Thursday 25 November 2021

An independent European (Dutch) academic is publicly telling the truth about 'MLM' cultic racketeering!

 Opinion: Make easy money on social media? Don't fall for it | De Volkskrant


Opinion: Make easy money on social media? Don't fall for it

Most entrepreneurs who sell products through social media earn nothing. Time to warn young people about the misleading revenue models of 'multi-level marketing'.

Kris Andersson plays her play 'Dixie's Tupperware Party' in Los Angeles. Image Getty
Kris Andersson plays her play 'Dixie's Tupperware Party' in Los Angeles. Image Getty

Maybe this has happened to you: you suddenly receive a mysterious message from a former classmate who asks if you want to earn a 'passive income'. All you have to do is praise a very expensive weight loss supplement or Aloe Vera drink to heaven via social media and ask your friends to follow your example.

This marketing construction is called 'multi-level marketing' (MLM). For decades, MLM companies like Tupperware, Amway and Herbalife have been recruiting people with the promise of earning an extra income from home. It is estimated that 95 thousand Dutch people are currently employed in this sector; worldwide that number is 125 million. Partly thanks to the corona crisis, the popularity of MLM is increasing. A worrying trend.

The living room parties with which Tupperware caused a furore in the last century have been moved to the digital arena in 2021. With this, MLM companies attract a new target group: young people. Take the very young self-proclaimed Bossbabes from the company Valentus. In attractive Instagram Stories they sell slimming coffee and encourage their followers to become 'distributor' of this panacea just like them.

Questionable quality

Becoming a distributor does not require any special skills or diplomas; however, you must invest in product packages that you can sell with a profit margin. Purchase price: about 130 euros for three packs of coffee. The high price and questionable quality make it a challenge to get rid of those products. That's why many distributors focus on a reportedly more lucrative source of income: recruitment.

When you recruit friends who also buy products, you earn commission. If they then recruit newcomers, you will earn even more. While MLM is presented as a "fair" chance to get rich, only a few at the top of this tiered system manage to get a full-time income from it. Research shows that between 74 and 99 percent earn nothing or even go into debt. Debts are easy to build up, because distributors regularly have to purchase expensive product packages.

Still, Bossbabes paint a dreamscape of expensive cars, tropical vacations, and a five figure income,all thanks to weight loss coffee. They proudly claim how they have "freed" themselves from their nine-to-five job or study and urge their followers to keep critical friends and family members at bay. After all, your real family is your MLM community.


A report by Radar about Valentus prompted the PvdA to put parliamentary questions to outgoing Minister Blok (Economic Affairs). What is the government doing about these deceptive practices by MLM companies? In short: nothing.

If there is a pyramid scheme, the Gaming Authority is authorised to act against it. In a pyramid scheme, participants are asked to deposit money and recruit new participants who also deposit money. Only those who get in on time can make money, so this 'game' is seen as a fraud. At MLM, however, there is a product opposite that deposit. A legal sales method, according to the Gaming Authority.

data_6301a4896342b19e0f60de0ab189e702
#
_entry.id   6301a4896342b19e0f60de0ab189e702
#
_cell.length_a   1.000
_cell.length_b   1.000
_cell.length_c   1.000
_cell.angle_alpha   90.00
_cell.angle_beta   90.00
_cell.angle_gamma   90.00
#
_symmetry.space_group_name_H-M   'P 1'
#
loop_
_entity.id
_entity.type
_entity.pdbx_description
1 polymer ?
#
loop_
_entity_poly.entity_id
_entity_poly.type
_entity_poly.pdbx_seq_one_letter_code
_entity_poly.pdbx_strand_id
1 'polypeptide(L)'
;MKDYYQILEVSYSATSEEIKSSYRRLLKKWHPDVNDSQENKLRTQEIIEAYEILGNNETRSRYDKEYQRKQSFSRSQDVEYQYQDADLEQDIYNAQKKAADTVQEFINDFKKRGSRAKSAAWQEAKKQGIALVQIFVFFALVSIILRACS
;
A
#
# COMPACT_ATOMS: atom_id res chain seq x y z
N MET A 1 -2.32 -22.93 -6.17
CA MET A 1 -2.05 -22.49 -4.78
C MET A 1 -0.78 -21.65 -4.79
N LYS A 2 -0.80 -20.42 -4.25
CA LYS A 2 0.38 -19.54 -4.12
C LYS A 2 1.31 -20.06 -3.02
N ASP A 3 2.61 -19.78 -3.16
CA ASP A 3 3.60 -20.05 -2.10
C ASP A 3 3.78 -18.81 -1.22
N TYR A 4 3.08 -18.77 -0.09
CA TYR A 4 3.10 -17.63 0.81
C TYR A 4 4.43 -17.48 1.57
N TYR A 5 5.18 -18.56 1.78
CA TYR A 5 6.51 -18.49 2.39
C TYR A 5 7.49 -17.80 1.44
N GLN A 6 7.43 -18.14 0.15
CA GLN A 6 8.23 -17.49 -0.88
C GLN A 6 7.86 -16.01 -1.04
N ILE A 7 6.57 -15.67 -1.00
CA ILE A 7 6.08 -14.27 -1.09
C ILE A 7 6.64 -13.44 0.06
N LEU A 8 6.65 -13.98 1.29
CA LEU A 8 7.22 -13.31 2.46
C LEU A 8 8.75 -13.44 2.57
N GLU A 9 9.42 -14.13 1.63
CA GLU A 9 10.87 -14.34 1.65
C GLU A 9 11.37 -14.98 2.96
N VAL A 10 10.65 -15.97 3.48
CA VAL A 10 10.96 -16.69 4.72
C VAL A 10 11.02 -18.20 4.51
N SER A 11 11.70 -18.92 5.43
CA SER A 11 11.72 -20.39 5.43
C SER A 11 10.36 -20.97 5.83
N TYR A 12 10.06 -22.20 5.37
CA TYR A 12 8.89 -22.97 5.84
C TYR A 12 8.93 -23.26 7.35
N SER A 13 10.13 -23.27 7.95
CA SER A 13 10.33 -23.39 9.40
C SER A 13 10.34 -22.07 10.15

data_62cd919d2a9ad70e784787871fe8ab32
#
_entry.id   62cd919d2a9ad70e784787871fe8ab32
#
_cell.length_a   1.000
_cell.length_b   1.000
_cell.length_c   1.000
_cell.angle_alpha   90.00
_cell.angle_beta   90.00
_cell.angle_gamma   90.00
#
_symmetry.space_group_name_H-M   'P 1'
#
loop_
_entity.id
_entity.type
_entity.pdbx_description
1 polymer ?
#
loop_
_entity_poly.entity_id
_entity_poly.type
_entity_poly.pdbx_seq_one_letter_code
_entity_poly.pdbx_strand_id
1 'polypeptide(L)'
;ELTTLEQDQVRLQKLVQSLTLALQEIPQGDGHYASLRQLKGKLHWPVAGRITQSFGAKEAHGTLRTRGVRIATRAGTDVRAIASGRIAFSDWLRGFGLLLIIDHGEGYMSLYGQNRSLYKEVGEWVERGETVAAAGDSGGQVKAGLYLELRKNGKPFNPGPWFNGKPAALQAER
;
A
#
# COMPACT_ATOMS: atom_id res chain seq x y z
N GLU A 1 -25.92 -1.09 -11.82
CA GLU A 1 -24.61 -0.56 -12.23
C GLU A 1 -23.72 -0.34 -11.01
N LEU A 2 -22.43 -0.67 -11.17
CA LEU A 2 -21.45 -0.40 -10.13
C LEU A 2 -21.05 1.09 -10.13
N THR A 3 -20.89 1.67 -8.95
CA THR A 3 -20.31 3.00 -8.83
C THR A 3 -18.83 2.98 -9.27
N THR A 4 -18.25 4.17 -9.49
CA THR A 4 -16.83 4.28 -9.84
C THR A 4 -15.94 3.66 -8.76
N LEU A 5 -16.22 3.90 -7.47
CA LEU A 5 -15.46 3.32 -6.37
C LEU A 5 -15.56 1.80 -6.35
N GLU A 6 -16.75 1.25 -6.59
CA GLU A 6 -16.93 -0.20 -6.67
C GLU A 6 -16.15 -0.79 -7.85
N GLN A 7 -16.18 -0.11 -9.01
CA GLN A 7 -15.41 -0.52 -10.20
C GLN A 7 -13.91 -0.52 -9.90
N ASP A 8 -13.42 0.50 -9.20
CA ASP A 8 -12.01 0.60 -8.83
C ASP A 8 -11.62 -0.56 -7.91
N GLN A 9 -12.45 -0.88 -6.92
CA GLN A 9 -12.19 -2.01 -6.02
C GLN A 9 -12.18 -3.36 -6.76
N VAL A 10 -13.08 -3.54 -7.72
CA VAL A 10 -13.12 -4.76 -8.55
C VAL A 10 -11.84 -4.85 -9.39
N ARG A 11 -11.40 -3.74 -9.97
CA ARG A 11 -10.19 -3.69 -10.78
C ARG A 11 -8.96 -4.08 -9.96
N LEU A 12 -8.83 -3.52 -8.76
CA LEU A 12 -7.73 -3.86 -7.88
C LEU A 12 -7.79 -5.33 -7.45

The system may be legal, but the consequences for those involved can be great. 'Lawful but awful', as criminologist Nikos Passas describes business practices that cause damage to society, but which the government does not or not sufficiently look after. No agency takes responsibility for controlling the ins and outs of MLM companies, and victims have nowhere to turn.


The multimillion-dollar turnover of MLM companies is therefore strongly driven by recruitment, just like with illegal pyramid schemes. Products often act as a smokescreen in this system. What needs to happen to stop this?

The most important step would be to designate a single responsible body to control and monitor these organisations. After all, MLM companies work 'differently' than ordinary employers and are now slipping through the loopholes of the law. In addition, the Gambling Act should be broadened so that companies with products can also be regarded as pyramid schemes when the emphasis is on recruitment.

However, prevention is better than cure and education is of great importance, for example through social media and schools. What can you recognize MLM by? What are the financial and social risks?

Finally, an appeal to young people who are considering also stocking up on packs of slimming coffee in the hope of getting rich: courage and entrepreneurship are qualities to be proud of. Use those qualities within a sector that is not only legal, but also really honest.

Claudia Gross is assistant professor at Nijmegen School of Management, Radboud University. Iris den Hartog is programme secretary at ZonMw.

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Tuesday 23 November 2021

New interview with Robert FitzPatrick


“Multilevel Marketing” Companies Cheat and Exploit Ordinary People on a Vast Scale


Multilevel marketing is a scam. But thanks to protection by political elites and well-funded industry propaganda, it keeps growing. Cracking down on it would be as simple as enforcing the laws against fraud — if only the political will could be found.

“Multilevel Marketing” Companies Cheat and Exploit Ordinary People on a Vast Scale (